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DnD 5e - The Satyr Handbook

Last Updated: June 5th, 2020

Disclaimer

I will use the color coding scheme which has become common among Pathfinder build handbooks, which is simple to understand and easy to read at a glance.

  • Red: Bad, useless options, or options which are extremely situational.
  • Orange: OK options, or useful options that only apply in rare circumstances.
  • Green: Good options.
  • Blue: Fantastic options, often essential to the function of your character.

I will not include 3rd-party content, including content from DMs Guild, even if it is my own, because I can't assume that your game will allow 3rd-party content or homebrew. I also won't cover Unearthed Arcana content because it's not finalized, and I can't guarantee that it will be available to you in your games.

Introduction

Introduced in Mystics Odysseys of Theros, the Satyr is the first non-humanoid playable race. Satyrs are an interesting mythological creature, popular in Greek folklore, Shakespear's works, and even in more modern works like Chronicles of Narnia. While there's a bit more to them, they can best be summarized as goat-people fey who love to party.

Mechanically, Satyrs come with some problems. While they're mostly fine, Magic Resistance is a serious problem and WotC doesn't appear to have learned from the Yuan-Ti Pureblood that many DMs simply won't allow the feature at their table. Beyond that, Dexterity and Charisma is a novel pairing that works for quite a few builds, and the Satyr's other traits come with a lot of fun flavor. Satyrs are Fey rather than humanoids (this is not the first instance of this; centaurs predate satyrs considerably), so you're immune to spells like Hold Person, but you may have more trouble with spells like Banishment. Mirthful Leaps seems like a weird "ribbon" ability with little mechanical impact, but you can use it to jump over spaces which are difficult terrain, allowing you to move about in combat more easily in some cases.

If you're concerned about the Satyr's Magic Resistance, consider replacing it with the Gnome's Cunning feature, which has similar but less-powerful effects.

Classes

Artificer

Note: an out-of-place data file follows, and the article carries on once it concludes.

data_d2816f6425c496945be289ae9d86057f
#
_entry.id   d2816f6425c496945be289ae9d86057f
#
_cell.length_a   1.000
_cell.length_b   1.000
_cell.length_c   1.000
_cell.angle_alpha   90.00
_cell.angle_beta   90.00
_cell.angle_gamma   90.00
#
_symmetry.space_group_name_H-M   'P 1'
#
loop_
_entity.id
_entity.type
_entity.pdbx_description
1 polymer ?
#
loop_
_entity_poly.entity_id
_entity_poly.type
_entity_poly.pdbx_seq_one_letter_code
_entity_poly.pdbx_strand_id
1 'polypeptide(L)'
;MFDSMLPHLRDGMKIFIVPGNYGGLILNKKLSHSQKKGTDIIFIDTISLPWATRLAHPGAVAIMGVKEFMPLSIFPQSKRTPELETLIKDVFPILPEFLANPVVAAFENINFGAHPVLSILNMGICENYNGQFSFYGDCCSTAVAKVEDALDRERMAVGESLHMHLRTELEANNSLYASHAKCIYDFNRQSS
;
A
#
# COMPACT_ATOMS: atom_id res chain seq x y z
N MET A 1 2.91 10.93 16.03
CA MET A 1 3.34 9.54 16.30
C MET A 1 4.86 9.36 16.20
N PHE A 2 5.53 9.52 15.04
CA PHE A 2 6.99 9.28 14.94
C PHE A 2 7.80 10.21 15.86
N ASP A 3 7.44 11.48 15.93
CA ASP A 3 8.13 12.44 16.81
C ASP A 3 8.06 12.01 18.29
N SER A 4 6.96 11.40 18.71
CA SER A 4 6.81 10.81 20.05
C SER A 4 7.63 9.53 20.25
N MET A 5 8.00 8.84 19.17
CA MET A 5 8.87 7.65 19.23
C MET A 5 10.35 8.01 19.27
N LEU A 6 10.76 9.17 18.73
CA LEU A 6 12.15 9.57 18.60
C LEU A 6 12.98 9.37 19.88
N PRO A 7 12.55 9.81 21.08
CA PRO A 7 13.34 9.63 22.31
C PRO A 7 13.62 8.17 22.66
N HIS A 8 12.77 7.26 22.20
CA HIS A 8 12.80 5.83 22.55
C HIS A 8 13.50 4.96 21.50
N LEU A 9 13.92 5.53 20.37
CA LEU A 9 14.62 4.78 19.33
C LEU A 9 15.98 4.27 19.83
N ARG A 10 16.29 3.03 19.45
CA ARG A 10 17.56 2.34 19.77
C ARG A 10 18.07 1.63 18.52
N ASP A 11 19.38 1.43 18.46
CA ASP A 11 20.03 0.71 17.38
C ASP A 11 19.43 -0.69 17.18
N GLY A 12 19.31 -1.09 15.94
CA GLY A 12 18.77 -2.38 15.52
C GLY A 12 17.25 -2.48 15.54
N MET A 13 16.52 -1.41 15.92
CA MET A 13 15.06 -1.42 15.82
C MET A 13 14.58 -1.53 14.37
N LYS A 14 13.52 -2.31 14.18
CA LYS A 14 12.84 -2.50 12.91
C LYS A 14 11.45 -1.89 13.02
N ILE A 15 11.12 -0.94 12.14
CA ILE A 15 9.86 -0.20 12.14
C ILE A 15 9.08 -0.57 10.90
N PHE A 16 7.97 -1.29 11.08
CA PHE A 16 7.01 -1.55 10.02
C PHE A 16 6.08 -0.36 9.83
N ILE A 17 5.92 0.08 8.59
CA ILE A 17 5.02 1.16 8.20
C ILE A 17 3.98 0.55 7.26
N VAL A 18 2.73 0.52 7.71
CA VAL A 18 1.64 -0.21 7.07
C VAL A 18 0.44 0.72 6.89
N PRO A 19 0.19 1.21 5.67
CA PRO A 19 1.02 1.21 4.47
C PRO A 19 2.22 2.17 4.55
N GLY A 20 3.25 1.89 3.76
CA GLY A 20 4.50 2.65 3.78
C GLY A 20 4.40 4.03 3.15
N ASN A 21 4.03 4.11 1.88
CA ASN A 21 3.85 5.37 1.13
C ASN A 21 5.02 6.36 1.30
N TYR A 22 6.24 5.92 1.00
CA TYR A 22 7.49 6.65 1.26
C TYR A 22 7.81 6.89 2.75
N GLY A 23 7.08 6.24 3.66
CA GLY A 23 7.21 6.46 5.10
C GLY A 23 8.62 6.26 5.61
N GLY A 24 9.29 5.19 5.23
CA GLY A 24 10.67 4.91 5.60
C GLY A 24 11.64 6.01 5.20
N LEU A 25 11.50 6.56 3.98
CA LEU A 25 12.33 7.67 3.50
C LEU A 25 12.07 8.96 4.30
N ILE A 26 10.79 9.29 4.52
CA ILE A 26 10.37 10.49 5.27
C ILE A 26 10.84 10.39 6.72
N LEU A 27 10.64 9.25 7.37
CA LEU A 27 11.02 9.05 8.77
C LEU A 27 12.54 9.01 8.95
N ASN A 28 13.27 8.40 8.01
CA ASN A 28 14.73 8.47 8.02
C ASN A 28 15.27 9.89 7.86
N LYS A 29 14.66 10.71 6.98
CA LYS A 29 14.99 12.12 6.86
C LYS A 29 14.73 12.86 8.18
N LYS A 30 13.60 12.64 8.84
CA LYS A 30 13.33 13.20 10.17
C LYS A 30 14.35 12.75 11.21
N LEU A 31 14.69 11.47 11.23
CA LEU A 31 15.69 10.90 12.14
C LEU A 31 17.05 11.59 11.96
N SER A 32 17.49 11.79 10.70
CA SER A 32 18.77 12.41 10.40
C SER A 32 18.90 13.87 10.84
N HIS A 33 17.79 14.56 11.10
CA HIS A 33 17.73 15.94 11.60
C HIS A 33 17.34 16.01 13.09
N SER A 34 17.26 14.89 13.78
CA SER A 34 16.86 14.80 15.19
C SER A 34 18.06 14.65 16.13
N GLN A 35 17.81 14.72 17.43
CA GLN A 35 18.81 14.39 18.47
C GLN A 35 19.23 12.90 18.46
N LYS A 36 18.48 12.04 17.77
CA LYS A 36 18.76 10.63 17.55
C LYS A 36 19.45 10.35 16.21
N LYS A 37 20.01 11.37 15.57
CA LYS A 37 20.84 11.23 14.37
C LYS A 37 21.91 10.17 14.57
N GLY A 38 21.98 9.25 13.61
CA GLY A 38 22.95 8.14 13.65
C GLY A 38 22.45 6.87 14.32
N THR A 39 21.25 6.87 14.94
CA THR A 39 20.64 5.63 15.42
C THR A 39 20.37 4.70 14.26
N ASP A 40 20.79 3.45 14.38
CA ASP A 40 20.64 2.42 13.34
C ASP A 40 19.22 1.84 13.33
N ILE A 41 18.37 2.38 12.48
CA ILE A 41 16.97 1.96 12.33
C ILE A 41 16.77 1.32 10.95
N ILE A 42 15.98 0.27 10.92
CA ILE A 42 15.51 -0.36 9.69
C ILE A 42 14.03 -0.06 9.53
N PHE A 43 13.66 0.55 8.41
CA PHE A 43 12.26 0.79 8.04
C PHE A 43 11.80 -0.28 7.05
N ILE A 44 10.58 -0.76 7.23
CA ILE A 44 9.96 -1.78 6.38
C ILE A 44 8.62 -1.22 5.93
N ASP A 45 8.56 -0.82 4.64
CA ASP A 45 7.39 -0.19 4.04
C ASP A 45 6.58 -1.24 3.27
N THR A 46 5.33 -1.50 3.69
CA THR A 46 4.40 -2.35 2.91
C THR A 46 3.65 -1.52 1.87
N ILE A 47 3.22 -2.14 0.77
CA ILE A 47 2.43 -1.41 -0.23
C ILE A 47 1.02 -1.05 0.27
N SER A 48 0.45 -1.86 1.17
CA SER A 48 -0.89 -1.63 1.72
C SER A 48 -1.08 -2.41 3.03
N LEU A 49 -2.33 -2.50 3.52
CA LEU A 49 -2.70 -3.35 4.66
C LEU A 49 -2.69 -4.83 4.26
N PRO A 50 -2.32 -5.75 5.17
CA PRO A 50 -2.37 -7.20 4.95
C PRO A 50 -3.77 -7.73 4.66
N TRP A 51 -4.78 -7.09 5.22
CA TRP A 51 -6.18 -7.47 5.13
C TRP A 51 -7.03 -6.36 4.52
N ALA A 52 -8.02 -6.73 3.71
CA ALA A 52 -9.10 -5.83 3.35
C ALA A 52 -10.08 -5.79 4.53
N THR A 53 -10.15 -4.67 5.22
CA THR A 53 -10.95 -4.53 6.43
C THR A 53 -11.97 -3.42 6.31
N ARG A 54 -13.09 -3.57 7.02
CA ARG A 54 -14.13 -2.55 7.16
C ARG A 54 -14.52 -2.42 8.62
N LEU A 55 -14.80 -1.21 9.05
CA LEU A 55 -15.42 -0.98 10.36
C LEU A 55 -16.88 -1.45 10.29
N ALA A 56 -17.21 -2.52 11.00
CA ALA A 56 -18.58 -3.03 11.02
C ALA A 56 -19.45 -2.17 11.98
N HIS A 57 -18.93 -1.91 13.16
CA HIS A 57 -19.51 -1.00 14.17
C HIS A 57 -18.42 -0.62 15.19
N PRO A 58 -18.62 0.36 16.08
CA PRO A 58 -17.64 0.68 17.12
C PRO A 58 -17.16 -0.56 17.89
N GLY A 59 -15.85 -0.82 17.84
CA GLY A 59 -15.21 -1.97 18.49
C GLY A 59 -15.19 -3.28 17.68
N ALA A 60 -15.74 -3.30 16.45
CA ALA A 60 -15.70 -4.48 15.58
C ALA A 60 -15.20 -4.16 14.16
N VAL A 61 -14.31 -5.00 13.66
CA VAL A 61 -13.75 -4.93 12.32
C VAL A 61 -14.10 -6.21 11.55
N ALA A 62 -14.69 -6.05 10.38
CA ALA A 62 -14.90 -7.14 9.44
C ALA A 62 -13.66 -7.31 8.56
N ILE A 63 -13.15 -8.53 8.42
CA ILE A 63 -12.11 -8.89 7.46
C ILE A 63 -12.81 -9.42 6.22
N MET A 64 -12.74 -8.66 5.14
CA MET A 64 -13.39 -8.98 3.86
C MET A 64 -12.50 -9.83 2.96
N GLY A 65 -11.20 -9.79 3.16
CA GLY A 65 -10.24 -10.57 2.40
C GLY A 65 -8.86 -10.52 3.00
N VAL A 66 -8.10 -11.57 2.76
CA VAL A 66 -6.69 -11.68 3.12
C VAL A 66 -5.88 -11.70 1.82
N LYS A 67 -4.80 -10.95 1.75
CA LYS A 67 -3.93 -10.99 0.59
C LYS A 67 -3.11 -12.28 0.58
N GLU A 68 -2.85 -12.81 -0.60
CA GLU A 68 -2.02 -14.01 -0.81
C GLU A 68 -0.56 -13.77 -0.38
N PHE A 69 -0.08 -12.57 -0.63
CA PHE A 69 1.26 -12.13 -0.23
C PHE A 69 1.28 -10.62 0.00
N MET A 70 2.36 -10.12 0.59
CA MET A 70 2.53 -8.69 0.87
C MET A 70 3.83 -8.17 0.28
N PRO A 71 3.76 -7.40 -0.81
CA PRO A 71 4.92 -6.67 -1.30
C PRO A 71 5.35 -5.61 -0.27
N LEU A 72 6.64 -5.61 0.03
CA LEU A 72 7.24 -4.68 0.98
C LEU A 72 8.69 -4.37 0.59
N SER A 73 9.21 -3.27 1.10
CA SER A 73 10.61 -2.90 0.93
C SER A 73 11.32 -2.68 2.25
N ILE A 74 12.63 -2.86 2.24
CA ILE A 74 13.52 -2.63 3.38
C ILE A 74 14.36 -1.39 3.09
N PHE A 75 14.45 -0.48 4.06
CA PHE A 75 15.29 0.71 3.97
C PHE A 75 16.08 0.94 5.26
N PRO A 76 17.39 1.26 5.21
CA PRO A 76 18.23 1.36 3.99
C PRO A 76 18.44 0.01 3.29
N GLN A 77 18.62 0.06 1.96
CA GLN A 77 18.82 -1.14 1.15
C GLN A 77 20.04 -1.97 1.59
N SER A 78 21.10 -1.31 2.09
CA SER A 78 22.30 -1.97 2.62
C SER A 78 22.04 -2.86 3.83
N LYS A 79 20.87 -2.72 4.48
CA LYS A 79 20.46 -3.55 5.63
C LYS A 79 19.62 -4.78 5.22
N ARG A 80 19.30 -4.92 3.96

No Intelligence increase.

Barbarian

Bad ability spread.

Bard

The Bard is easily the most obvious option for the Satyr. Dexterity and Charisma work for any build, and the Satyr's additional proficiencies pile on top of the Bard's already above-normal number of skill proficiencies, giving a 1st-level satyr bard a total of 7 skill proficiencies (counting the two from your background) and 4 musical instrument proficiencies.

Cleric

Bad ability spread.

Druid

Bad ability spread.

Fighter

The Satyr's Dexterity increase is enough to make the Fighter work, and with free proficiency in Persuasion and a Charisma increase, a satyr fighter can make a decent Purple Dragon Knight, and could serve as your party's Face. Magic Resistance offers additional protection against spells, which are normally a serious threat to fighters.

Monk

Dexterity is the only thing that the Monk absolutely needs, which is good because the Satyr doesn't offer much else that the Monk needs. Magic Resistance is always powerful, but it's no better for the Monk than for any other class.

Paladin

With Magic Resistance, Fey creature type, and Aura of Protection, you're nearly unassailable. Dexterity builds are abnormal for paladins, but totally possible. Be sure to focus on keeping your AC high, and you'll live a long life of partying and adventures.

Ranger

Dexterity is the only thing that the Ranger strictly needs, and a Charisma increase and some extra skills help the Ranger compete with the Rogue's capabilities with skills. I would still avoid trying to be a Face for risk of being heavily MAD, but it's possibly if your party doesn't have a better choice for a Face.

Rogue

Dexterity and Charisma are great for a rogue, and with the Satyr's additional skill proficiencies it's easy to cover a broad range of skill-based roles. Keep in mind that Ram can't deliver Sneak Attack, unfortunately.

Sorcerer

A Charisma increase is great for your spellcasting, and a Dexterity increase and Magic Resistance provide excellent defensive options. The Satyr's additional skill proficiencies make it easier to serve as your party's Face, though you can't compete with the Bard.

Warlock

A Charisma increase is great for your spellcasting, and a Dexterity increase and Magic Resistance provide excellent defensive options. The Satyr's additional skill proficiencies make it easier to serve as your party's Face, though you can't compete with the Bard.

Wizard

No Intelligence increase.